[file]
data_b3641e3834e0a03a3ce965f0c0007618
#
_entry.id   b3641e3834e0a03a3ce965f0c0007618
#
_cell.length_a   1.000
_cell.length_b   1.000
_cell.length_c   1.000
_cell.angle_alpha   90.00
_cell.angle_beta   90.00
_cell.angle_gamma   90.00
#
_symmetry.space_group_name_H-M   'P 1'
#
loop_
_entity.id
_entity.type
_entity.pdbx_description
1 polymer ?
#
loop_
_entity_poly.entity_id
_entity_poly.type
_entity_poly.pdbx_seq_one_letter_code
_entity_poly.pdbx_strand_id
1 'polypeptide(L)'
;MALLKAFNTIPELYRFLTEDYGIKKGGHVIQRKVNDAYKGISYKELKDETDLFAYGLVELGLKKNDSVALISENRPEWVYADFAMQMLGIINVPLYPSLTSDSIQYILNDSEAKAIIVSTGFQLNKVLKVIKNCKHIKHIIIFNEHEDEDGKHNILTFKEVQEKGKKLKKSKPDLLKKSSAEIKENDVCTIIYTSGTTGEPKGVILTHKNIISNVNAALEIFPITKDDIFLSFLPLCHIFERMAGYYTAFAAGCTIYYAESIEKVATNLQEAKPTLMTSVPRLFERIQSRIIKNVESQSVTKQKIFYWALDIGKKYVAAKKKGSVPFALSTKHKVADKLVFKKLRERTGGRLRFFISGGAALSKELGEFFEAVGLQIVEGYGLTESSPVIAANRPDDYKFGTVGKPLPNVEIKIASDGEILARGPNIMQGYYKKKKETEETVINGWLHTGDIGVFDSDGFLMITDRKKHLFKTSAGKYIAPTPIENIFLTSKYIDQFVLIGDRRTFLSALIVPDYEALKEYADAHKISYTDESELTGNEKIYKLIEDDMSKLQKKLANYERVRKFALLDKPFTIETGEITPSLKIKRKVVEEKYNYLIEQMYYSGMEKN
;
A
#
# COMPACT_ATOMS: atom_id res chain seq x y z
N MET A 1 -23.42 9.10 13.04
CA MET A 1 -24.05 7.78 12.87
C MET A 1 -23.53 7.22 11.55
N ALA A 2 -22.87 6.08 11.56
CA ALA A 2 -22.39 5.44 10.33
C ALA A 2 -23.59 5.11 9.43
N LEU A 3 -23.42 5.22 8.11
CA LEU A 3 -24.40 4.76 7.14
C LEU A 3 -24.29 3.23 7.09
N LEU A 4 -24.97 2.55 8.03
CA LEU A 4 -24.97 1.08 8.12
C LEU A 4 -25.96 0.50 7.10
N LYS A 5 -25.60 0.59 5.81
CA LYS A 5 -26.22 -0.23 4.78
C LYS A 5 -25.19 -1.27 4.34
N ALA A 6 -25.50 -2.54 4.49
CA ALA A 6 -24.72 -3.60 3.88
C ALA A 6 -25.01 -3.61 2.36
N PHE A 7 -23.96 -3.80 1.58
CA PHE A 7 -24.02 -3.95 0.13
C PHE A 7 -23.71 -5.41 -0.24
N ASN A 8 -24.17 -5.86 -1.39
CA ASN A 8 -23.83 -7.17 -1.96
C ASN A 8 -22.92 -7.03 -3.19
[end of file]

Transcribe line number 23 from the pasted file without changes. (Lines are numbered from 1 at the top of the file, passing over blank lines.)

_entity_poly.pdbx_seq_one_letter_code